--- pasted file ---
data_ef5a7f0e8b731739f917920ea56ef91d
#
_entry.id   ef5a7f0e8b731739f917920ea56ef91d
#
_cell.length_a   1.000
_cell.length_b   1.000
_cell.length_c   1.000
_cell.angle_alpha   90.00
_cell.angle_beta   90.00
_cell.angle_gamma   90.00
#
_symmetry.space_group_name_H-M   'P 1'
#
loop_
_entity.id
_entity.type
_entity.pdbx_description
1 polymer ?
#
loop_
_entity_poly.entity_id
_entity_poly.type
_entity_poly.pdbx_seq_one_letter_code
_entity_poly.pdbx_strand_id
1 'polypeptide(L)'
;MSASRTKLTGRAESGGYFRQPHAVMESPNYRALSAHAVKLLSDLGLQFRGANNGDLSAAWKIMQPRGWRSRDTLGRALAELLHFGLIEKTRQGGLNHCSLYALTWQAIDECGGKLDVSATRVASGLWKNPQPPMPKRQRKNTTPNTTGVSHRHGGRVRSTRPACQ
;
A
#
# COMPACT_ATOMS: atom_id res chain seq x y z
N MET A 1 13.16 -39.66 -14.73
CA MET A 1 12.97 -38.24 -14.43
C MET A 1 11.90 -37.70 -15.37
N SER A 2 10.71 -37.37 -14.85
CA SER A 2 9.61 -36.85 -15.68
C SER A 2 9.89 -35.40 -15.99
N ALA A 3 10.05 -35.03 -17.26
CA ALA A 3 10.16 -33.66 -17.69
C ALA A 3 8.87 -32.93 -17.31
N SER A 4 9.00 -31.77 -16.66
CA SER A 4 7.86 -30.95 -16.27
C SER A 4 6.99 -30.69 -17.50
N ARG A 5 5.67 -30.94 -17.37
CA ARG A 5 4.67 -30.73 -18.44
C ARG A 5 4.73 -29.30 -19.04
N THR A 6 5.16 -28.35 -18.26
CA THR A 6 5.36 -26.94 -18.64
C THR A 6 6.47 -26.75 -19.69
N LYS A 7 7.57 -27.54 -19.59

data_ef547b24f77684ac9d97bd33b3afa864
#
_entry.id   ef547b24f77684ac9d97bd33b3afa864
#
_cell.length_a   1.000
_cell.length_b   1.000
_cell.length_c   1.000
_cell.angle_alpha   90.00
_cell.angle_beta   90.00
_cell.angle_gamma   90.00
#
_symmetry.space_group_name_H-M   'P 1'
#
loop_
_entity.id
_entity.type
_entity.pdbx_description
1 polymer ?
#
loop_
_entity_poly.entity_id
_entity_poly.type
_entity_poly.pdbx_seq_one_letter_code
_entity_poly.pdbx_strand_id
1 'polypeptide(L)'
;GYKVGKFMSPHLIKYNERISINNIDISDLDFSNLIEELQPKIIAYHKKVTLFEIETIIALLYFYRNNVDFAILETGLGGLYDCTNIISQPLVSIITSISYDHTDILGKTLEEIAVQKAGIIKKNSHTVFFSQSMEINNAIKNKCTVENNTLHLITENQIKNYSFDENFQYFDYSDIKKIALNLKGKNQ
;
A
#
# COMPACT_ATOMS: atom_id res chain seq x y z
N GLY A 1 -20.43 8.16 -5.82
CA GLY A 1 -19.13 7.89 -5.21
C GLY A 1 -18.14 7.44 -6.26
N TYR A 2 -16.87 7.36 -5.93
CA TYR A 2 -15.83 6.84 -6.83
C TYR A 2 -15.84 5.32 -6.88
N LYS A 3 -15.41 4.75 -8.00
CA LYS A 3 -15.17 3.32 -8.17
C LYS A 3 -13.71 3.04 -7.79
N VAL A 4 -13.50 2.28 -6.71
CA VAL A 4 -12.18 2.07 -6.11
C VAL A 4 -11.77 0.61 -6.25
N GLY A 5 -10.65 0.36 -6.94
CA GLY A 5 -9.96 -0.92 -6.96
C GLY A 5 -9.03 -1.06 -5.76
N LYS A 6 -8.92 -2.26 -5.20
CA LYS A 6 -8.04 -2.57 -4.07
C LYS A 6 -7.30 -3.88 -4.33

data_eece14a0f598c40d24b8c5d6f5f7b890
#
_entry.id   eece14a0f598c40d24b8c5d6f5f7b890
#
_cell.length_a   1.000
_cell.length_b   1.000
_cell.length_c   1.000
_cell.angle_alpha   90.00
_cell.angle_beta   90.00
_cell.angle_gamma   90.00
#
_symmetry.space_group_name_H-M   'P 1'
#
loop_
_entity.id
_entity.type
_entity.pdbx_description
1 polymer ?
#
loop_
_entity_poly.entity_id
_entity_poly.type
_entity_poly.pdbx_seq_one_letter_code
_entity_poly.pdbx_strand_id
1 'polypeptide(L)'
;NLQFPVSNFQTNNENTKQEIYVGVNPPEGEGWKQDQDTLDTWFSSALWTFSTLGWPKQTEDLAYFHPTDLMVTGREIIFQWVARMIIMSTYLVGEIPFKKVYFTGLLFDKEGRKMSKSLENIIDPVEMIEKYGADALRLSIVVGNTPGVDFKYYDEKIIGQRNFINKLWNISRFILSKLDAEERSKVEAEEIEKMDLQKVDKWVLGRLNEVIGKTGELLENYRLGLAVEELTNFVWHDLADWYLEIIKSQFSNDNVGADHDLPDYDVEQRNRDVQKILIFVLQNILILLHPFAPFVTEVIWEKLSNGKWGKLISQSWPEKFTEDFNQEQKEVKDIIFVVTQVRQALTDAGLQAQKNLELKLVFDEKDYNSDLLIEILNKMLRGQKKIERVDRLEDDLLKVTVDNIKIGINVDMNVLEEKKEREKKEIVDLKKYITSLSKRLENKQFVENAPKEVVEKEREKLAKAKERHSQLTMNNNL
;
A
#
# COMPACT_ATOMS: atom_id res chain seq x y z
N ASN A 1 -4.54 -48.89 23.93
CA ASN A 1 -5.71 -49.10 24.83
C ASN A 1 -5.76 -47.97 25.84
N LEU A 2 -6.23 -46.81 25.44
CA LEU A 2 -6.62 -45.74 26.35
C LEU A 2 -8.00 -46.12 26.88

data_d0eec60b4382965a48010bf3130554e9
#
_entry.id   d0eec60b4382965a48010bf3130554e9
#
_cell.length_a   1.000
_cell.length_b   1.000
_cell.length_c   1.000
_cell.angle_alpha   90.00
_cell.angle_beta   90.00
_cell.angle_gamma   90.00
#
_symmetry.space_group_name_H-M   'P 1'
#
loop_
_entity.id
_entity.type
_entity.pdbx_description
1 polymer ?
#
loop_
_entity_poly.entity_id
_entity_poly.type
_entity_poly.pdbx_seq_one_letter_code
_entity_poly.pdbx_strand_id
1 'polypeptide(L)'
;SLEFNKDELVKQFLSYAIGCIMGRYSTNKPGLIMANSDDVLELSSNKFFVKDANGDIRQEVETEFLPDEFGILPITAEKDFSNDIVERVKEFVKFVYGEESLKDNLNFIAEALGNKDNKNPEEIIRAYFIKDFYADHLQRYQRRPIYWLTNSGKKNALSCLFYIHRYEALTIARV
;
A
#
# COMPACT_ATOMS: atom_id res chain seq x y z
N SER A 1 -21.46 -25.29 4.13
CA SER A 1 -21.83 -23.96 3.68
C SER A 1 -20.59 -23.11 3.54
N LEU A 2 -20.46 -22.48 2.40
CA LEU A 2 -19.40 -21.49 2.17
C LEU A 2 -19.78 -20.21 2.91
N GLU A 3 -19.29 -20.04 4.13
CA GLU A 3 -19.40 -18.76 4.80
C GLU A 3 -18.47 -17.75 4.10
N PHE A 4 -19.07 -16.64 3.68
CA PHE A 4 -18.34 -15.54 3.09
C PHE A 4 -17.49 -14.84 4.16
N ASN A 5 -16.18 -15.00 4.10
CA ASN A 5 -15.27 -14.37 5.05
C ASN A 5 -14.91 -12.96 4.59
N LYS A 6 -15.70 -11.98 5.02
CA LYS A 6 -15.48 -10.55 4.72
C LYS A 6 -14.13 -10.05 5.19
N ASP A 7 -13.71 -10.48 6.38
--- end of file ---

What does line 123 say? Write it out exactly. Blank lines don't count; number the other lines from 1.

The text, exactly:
;NLQFPVSNFQTNNENTKQEIYVGVNPPEGEGWKQDQDTLDTWFSSALWTFSTLGWPKQTEDLAYFHPTDLMVTGREIIFQWVARMIIMSTYLVGEIPFKKVYFTGLLFDKEGRKMSKSLENIIDPVEMIEKYGADALRLSIVVGNTPGVDFKYYDEKIIGQRNFINKLWNISRFILSKLDAEERSKVEAEEIEKMDLQKVDKWVLGRLNEVIGKTGELLENYRLGLAVEELTNFVWHDLADWYLEIIKSQFSNDNVGADHDLPDYDVEQRNRDVQKILIFVLQNILILLHPFAPFVTEVIWEKLSNGKWGKLISQSWPEKFTEDFNQEQKEVKDIIFVVTQVRQALTDAGLQAQKNLELKLVFDEKDYNSDLLIEILNKMLRGQKKIERVDRLEDDLLKVTVDNIKIGINVDMNVLEEKKEREKKEIVDLKKYITSLSKRLENKQFVENAPKEVVEKEREKLAKAKERHSQLTMNNNL